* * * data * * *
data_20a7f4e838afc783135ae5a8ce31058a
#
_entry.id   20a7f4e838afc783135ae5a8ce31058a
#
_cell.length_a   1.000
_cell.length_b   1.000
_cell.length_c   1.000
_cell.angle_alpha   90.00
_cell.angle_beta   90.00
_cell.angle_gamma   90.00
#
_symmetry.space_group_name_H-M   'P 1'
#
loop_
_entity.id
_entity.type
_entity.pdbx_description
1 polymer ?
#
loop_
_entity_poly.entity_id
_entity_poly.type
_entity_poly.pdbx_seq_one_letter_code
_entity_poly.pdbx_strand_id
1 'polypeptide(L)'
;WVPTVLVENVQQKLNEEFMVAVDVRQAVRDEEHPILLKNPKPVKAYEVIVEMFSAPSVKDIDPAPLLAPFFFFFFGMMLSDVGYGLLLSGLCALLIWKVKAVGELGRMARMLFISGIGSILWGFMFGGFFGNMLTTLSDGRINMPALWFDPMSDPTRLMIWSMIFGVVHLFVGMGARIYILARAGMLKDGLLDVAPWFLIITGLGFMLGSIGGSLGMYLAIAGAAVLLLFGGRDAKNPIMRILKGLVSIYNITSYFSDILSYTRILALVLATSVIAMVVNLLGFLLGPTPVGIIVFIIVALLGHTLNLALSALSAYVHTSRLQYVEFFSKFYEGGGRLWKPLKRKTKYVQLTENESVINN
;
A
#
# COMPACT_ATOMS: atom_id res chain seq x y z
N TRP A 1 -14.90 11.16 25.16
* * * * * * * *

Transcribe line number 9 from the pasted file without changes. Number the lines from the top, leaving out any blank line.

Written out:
_cell.angle_beta   90.00